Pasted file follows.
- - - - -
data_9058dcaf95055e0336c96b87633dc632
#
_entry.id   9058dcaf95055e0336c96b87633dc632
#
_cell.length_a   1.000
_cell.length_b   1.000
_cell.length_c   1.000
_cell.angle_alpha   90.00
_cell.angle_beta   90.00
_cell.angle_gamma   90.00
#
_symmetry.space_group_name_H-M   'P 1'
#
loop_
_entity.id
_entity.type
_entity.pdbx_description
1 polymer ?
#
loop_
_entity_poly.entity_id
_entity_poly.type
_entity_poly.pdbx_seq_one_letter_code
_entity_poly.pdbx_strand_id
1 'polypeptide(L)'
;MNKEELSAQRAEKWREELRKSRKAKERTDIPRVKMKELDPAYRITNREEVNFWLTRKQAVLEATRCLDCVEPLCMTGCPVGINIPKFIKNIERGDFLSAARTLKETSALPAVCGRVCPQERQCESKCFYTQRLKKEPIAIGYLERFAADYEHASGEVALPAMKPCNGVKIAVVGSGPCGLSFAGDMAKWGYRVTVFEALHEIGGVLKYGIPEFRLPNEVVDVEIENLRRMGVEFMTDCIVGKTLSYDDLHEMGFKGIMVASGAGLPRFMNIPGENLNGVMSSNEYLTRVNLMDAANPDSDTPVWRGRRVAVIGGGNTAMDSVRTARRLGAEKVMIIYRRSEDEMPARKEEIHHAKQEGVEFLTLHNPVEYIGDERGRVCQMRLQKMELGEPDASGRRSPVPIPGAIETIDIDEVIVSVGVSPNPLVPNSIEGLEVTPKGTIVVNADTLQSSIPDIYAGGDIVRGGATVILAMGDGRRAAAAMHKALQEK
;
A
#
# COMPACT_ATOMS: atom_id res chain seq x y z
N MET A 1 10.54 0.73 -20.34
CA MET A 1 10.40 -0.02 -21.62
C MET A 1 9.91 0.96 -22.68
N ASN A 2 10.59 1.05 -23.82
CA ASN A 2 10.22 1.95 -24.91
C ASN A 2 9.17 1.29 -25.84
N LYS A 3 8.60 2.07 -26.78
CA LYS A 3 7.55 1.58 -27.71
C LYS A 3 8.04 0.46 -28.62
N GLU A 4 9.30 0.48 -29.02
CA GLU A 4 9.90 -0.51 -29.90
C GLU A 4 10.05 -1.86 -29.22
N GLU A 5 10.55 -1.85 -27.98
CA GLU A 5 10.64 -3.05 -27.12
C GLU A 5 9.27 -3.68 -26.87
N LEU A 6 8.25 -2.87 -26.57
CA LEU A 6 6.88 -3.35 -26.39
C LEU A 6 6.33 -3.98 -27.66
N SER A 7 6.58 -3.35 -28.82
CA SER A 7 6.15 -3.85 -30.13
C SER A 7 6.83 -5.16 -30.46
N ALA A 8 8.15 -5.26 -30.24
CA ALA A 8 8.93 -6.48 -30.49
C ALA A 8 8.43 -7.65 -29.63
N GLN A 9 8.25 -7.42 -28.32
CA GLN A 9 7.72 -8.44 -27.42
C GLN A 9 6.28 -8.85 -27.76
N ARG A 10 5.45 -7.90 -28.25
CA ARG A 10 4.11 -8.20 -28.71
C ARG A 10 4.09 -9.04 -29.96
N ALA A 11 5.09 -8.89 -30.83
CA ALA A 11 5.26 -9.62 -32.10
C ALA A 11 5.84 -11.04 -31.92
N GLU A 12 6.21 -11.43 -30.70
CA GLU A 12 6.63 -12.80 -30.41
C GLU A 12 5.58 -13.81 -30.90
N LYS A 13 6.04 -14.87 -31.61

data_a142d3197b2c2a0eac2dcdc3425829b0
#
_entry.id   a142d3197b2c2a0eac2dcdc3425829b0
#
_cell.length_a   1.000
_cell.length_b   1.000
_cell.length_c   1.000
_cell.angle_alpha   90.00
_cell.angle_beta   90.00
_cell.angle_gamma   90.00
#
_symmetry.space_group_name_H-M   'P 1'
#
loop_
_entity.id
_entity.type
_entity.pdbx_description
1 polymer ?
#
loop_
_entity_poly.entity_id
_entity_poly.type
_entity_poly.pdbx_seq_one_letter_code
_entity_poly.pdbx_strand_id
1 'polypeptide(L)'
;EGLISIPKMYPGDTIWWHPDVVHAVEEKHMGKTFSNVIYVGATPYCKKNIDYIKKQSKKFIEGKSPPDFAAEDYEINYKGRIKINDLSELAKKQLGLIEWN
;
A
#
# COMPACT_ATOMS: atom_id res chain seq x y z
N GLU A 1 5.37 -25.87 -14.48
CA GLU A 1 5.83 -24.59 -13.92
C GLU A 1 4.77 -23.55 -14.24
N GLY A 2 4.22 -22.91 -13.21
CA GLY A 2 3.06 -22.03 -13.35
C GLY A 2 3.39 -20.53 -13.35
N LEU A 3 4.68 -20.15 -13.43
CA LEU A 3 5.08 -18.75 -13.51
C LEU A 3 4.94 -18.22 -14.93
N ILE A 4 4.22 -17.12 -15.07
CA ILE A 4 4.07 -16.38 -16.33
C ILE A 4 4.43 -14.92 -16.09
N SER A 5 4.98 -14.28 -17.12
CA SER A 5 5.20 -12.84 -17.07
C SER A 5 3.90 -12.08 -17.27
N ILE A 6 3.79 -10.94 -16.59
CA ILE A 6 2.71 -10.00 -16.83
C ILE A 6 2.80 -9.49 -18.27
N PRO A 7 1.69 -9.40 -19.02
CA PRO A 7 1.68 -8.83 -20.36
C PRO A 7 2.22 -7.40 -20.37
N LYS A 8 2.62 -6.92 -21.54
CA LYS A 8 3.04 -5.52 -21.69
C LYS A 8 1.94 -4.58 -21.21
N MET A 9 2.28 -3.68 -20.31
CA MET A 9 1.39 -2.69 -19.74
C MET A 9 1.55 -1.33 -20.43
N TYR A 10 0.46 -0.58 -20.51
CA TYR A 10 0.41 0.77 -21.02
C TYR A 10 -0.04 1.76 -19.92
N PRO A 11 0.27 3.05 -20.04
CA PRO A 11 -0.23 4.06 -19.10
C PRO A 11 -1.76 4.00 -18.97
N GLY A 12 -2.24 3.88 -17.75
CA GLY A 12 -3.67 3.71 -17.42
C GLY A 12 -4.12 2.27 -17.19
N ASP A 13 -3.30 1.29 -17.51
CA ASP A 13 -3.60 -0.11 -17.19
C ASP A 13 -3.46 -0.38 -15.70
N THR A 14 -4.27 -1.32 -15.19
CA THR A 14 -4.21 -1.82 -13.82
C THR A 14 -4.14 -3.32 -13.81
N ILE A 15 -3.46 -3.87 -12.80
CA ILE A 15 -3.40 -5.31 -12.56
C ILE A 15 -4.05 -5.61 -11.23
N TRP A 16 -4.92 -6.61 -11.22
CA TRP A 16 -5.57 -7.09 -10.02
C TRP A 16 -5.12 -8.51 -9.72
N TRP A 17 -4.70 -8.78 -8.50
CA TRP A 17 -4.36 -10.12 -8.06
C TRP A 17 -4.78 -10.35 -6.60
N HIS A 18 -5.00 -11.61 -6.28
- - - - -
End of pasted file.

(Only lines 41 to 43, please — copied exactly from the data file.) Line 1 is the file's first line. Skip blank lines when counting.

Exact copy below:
CA GLU A 4 9.90 -0.51 -29.90
C GLU A 4 10.05 -1.86 -29.22
N GLU A 5 10.55 -1.85 -27.98